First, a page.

Marek Larwood's Edinburgh Fringe show examines own history of unfortunate roles
Erstwhile member of anarchic sketch trio We Are Klang goes solo
This article is from 2012.
The last We Are Klang man to go it alone, Marek Larwood tells Jay Richardson that a mix of mishaps and typecasting have led to his solo Fringe debut
Down on his luck, an insecure Marek Larwood self-Googled, only to find that the top search query was ‘Marek Larwood retarded’. As one-third of the acclaimed, anarchic sketch trio We Are Klang, he’s accustomed to ‘talking ball-bag’ and ‘Gollum after he’s been hit with a spade’. But this crystallised why casting directors were only seeing him for the most oddball acting roles. It could have been worse though. He used to be a sex offender called Brian.
‘I’m glad you called him a sex offender,’ he enthuses. ‘Because a lot of people used to say, “what was that paedophile character you did?” At no point did I make paedophile jokes. I found myself robustly defending Brian: “I think you’ll find he’s a sex offender!” It’s one step up I suppose.’
A victim of his own, highly-qualified success – ‘I never played idiots until Klang’ – collaborating with the 6’8 Greg Davies necessarily thrust the 36-year-old into a low-status role. Emerging now, blinking, from beneath Davies’ considerable frame, his debut solo hour, Typecast, opens with a montage of his most embarrassing onscreen episodes. ‘Initially, it was far too long at two minutes,’ he states. ‘But even that was about 100 different humiliations. Literally covered in crap, smashed around the face, hit by chairs. That’s my career to date.’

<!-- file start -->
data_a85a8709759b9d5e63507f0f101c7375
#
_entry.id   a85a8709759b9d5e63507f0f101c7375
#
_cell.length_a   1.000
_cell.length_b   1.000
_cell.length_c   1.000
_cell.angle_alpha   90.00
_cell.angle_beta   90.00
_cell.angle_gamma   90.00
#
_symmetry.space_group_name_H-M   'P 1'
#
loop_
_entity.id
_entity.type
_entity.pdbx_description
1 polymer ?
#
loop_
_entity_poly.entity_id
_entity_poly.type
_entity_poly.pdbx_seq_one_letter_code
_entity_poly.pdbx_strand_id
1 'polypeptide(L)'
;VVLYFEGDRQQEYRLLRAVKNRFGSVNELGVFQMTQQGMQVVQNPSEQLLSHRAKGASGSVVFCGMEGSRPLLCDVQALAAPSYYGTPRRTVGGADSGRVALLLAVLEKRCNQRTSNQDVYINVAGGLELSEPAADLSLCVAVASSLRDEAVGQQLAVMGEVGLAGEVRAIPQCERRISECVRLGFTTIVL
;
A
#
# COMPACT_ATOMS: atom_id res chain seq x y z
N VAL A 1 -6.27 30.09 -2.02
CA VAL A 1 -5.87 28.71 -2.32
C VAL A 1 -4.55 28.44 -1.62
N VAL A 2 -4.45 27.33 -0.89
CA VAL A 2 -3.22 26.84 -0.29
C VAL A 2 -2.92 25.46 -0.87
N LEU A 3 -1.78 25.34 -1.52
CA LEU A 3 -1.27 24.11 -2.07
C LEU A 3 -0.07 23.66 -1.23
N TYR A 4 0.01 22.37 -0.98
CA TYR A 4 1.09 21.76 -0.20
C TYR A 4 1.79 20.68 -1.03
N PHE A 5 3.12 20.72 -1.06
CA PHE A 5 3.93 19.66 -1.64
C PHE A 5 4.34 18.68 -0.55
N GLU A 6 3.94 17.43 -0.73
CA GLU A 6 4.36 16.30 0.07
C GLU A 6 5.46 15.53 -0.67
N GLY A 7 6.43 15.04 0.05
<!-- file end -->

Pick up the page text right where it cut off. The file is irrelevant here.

Trailing way behind Davies and third Klanger Steve Hall in performing solo at the Fringe, ‘things have gotten pretty desperate. I tell you what mate, I’ve been fucking unlucky.’ Popular CBBC sketch show Sorry I’ve Got No Head was axed last year, while the Channel 4 pilot Felix & Murdo – starring Armstrong and Miller as dissolute 1908 Olympians with Larwood as their eccentric butler, was underwhelming. An equally low-key affair was BBC Two’s talent-packed improv showcase Fast and Loose, a fact he attributes to over-earnest editing, the show not being anywhere ‘loose’ enough and the director’s impatience with him, ‘pointing at my dick all the time, just to make Greg laugh. Honestly, I have this preoccupation with pigs and dicks. I’m like a four-year-old with Tourette’s. It’s a bit embarrassing, a regimented illness manifesting itself on stage’.
Larwood describes Typecast as, ‘not really stand-up, but quite odd and the most Klang-like’ of the trio’s endeavours so far. He hopes to work with Hall and Davies in the future but Klang is dead, killed by a couple of lacklustre TV adaptations. ‘We were so much better live,’ he sighs. ‘We didn’t know what the fuck was going on with the first series and trusted people who seemed like they did. It’s time to find work again.’
To this end, he’s making a silent pilot for Comedy Central called Mr Shush, but before that he’s shooting the BBC Three prank show Impractical Jokers around London and the Fringe with fellow comics Roisin Conaty, Joel Dommett and Paul McCaffrey. Guided via earphones into interacting with an unsuspecting public, ‘I’ll be rushing round Edinburgh making a twat of myself, then rushing back for my show. Performing comedy is the road to mental.’
Marek Larwood: Typecast, Pleasance Courtyard, 556 6550, 4–26 Aug (not 14), 6.20pm, £10–£12. Previews until 3 Aug, £6.